Home Up Contents

Denis Cashman

Margaret Aylward Dr Edward Barron Philip Barron Denis Cashman Raymond Chandler Paddy Coad Patrick Comerford Donncha Ruadh Val Doonican Sean Dunne Frank Edwards Alfie Hale John M Hearne William Hobson Dr Thomas Hussey Charles Kean John Keane Edmund Leamy D. P. Moran Gen Dick Mulcahy James Nash Peter O'Connor Jas Louis O'Donnell Pádraig Ó Fainín Gilbert O'Sullivan John Redmond Edmund I Rice James Rice, Mayor Lord Roberts V. C. John Roberts Frank Ryan Thomas Sexton Archbishop Sheehan Susan Smith John Treacy Luke Wadding William V. Wallace Cardinal Wiseman Bullocks Wyse Lucien Bonaparte Wyse



Denis B. Cashman was born in Dungarvan, Co. Waterford in 1842 and he joined the Fenian movement in 1858 when he was only sixteen years old. We don't know if he was living in Waterford city by that time but the circumstantial evidence points that way. He was married in 1862 and he and his wife Catherine had three children, all boys, born in Ireland and named William, Denis and Arthur. Cashman was a solicitor's clerk with the firm of Dobbyn & Tandy in Colbeck street in Waterford city. The firm is still in business in Waterford, trading as Dobbyn, Tandy, McCoy and Collins and it is still in the original building. Cashman worked hard for the Fenian cause and sometime between 1858 and 1867 he had risen through the ranks to become the 'Centre' (Head man) of the Waterford Fenian Circle. His work for the 'cause' had brought him to the attention of the movement's leaders and he was asked to go to Dublin to work more closely with James Stephens and the Dublin 'Centres.' 

He was arrested on January 12, 1867, the very day his third child, Arthur, was born in Dublin. This child and his brother Denis were to die of measles just over a year after Cashman's arrest. Cashman was arrested under the Habeas Corpus Suspension act that had become law in February 1866, and he was charged with distributing rifles. He was brought to trial on February 19, 1867 where he pleaded guilty, was convicted of felony treason and sentenced to seven years penal servitude. He was transferred to Millbank Gaol in London where he and the other Fenian prisoners, including Jeremiah O'Donovan Rossa, awaited transportation to Australia. His wife Catherine approached his former employers, Dobbyn and Tandy, and they wrote to the authorities vouching for Cashman's character and asking for clemency to be exercised. Catherine also wrote, on July 13 1867, to the Lord Lieutenant where she pleaded for her husband, explaining that he was the sole support of her small family, including her new-born baby. Her plea on behalf of her husband was backed up from a surprising source; Superintendent Daniel Ryan of the Dublin Metropolitan Police wrote in his report, of July 31 1867, in favour of Cashman:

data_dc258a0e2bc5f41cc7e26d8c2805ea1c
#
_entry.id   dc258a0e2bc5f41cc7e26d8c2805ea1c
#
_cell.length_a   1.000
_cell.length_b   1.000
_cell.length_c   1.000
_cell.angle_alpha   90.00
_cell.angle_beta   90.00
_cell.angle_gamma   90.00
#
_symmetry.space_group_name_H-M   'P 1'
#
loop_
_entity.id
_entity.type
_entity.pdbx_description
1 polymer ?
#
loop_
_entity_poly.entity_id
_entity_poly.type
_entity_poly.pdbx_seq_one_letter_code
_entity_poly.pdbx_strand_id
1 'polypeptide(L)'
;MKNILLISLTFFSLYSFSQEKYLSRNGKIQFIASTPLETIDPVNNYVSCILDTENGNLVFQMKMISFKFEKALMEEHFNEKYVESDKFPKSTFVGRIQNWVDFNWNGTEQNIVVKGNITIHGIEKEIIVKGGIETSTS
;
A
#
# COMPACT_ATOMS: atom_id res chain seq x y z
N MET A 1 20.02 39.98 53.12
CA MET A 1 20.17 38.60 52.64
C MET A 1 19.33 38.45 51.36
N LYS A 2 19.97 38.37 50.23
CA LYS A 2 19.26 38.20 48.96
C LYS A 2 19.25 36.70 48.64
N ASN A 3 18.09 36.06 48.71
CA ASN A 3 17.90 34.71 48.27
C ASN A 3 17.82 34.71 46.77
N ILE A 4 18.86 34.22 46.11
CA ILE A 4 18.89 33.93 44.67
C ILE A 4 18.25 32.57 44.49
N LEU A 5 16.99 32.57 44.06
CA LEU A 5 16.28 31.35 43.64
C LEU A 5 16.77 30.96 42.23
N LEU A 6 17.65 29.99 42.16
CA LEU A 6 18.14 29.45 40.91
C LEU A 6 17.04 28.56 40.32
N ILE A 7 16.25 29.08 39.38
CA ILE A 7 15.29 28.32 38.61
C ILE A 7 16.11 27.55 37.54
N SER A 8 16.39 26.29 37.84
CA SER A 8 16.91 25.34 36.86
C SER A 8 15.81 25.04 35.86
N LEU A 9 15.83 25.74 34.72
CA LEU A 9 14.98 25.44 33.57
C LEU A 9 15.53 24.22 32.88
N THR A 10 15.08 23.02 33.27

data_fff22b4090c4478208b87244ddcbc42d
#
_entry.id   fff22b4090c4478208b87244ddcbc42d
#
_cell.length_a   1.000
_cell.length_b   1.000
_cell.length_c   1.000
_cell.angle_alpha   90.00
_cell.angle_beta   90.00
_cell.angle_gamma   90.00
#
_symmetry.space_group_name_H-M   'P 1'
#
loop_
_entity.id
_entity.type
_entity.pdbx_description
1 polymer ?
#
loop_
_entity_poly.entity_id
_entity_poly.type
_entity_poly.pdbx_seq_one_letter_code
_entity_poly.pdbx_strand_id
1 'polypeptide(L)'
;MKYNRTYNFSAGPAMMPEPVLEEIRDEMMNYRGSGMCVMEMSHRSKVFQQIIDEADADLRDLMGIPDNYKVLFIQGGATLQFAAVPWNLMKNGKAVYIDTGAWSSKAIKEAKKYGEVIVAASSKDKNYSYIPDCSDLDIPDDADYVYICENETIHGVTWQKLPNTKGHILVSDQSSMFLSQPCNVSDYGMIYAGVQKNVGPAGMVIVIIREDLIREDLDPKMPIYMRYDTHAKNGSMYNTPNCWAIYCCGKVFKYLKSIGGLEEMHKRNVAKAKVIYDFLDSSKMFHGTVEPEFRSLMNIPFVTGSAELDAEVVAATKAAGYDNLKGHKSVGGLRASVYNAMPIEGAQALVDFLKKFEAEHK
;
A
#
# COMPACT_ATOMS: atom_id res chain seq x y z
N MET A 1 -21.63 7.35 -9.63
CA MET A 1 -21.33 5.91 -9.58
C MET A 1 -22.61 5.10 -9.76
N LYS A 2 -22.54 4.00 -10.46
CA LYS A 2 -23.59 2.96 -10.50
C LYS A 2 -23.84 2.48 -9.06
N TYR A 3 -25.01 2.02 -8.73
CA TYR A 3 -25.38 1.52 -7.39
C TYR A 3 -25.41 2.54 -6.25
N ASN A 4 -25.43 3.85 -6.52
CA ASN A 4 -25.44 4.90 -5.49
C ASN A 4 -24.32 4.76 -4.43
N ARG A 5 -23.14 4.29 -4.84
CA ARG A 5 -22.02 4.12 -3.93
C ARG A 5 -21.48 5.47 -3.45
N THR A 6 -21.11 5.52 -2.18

The prisoner is a man differing in many ways from the generality of those apprehended for Fenianism. He is evidently a man of respectable parents, and one whose education was attended to. He filled respectable situations in both Waterford and Dublin, and in the latter city he was clerk to Wm. Smyth, law agent for the Corporation, who held him in the highest estimation and would have gone to any amount of security for him at the time of his apprehension, incredulous that one of such excellent character, as was Cashman, could have any connection with the Conspiracy. ... It would be a positive Charity to this man and his tender family to mitigate ... the punishment inflicted on him.

After nine months in Millbank where he picked coir fibres Cashman heard that the time for his transportation had come. 

Sources: "Fenian Diary: Denis B. Cashman on board the Hougoumont, 1867-68," ed. C. W. Sullivan III, Wolfhound Press, Dublin, 2001
"The Great Shame", Thomas Keneally, Vintage Press
"Springfield Republican" newspaper, editorial obituary, 1897.

Home ] Up ]

Copyright © 2006 Waterford History